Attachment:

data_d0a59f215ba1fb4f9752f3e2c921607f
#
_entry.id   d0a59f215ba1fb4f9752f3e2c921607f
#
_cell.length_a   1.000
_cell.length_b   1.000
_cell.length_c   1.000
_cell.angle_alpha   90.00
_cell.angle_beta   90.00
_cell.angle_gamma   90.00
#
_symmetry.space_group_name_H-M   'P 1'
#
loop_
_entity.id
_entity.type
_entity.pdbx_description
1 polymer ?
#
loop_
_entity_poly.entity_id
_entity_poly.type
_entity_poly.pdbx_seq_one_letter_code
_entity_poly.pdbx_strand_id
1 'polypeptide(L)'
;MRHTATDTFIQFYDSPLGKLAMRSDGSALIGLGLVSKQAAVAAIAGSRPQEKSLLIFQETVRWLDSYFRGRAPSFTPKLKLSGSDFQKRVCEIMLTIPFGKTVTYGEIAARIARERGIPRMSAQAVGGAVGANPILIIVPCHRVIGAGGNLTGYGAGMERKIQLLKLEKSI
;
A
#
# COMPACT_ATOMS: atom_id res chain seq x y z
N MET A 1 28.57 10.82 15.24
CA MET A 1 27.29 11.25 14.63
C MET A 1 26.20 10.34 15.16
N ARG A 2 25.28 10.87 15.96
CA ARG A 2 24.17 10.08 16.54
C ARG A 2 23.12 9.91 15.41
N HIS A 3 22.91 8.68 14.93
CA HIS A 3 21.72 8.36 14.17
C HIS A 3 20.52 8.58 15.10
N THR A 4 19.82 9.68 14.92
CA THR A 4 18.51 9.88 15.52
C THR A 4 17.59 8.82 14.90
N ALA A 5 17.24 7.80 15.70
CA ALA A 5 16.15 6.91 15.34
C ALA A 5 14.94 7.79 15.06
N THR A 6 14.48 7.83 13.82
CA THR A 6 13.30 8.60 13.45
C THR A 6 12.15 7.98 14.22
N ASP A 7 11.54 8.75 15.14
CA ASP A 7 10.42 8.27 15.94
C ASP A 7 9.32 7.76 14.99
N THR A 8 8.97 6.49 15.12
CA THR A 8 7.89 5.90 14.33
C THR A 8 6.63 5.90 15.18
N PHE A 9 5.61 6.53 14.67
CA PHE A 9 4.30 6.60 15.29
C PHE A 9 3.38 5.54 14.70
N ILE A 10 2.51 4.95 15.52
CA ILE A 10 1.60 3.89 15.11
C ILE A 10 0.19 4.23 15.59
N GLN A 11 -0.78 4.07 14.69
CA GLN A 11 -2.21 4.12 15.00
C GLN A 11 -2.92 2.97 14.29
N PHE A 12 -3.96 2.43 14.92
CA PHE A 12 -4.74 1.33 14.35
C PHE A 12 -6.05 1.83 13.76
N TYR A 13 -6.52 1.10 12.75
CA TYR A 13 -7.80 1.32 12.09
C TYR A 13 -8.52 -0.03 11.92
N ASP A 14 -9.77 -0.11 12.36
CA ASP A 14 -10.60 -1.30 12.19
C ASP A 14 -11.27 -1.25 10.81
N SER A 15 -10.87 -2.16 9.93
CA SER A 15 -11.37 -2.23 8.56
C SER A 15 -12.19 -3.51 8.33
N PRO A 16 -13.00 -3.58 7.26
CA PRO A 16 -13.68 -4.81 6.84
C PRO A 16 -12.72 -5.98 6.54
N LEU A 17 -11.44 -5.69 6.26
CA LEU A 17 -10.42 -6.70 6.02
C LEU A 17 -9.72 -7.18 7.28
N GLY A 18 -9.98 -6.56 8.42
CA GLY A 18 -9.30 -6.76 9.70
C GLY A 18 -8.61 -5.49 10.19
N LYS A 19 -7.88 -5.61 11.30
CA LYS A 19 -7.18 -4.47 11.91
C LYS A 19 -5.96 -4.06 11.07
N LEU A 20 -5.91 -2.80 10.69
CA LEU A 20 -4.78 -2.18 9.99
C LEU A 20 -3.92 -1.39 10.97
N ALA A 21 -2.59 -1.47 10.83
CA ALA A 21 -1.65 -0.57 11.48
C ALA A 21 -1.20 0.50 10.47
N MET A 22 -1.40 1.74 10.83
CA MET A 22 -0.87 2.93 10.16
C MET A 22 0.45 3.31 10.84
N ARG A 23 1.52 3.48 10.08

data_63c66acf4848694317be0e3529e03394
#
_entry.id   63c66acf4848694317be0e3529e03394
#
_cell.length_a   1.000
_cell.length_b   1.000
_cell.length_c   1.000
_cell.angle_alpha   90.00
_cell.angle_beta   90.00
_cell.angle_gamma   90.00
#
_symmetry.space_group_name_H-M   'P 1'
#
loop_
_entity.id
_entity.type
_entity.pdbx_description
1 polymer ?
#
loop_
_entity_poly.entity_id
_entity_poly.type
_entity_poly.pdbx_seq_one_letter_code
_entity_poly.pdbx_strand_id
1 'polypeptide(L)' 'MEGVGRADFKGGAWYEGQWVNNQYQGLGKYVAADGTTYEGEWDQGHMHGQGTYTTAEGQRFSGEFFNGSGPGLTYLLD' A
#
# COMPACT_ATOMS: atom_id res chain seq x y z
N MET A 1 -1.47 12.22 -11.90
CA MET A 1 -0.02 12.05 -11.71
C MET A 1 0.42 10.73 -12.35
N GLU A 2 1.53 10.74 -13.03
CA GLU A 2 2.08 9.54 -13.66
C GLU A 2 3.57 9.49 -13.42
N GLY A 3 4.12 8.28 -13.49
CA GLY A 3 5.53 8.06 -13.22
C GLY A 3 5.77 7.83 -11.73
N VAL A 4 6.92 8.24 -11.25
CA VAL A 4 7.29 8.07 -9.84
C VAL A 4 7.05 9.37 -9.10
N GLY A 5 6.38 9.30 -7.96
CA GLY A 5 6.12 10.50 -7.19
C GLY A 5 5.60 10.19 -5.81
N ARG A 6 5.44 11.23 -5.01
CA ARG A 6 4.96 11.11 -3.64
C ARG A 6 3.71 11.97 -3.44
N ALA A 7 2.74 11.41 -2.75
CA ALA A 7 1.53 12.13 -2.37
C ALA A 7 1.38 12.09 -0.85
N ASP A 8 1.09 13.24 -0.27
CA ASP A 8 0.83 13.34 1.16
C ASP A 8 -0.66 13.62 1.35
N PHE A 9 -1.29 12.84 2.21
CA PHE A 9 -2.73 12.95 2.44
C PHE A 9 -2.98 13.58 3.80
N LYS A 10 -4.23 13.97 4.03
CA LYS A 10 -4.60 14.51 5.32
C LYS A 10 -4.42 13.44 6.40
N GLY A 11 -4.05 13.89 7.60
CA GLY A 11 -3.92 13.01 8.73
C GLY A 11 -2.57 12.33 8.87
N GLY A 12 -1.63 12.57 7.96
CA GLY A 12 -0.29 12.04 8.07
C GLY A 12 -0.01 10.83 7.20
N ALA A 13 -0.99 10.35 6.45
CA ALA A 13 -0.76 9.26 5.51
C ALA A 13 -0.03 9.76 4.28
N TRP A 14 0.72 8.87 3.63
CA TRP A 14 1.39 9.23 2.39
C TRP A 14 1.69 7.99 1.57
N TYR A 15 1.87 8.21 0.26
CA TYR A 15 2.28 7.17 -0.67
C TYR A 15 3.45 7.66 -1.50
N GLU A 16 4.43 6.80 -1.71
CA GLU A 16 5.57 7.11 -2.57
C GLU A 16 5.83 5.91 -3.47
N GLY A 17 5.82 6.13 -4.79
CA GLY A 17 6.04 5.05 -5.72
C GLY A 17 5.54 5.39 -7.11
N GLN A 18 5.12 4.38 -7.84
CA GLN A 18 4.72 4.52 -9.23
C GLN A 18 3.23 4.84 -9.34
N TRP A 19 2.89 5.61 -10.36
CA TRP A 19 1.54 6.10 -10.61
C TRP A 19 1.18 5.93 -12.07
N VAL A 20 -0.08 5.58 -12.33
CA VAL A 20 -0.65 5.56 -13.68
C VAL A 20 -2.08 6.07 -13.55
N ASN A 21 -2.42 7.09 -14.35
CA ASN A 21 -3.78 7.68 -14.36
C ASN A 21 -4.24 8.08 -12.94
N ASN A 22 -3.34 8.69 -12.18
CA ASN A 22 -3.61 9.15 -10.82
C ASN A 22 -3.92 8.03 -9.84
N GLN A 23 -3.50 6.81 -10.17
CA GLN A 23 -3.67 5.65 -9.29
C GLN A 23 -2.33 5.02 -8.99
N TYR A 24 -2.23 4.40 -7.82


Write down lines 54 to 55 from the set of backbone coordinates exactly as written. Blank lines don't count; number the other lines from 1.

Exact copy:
C THR A 8 6.63 5.90 15.18
N PHE A 9 5.61 6.53 14.67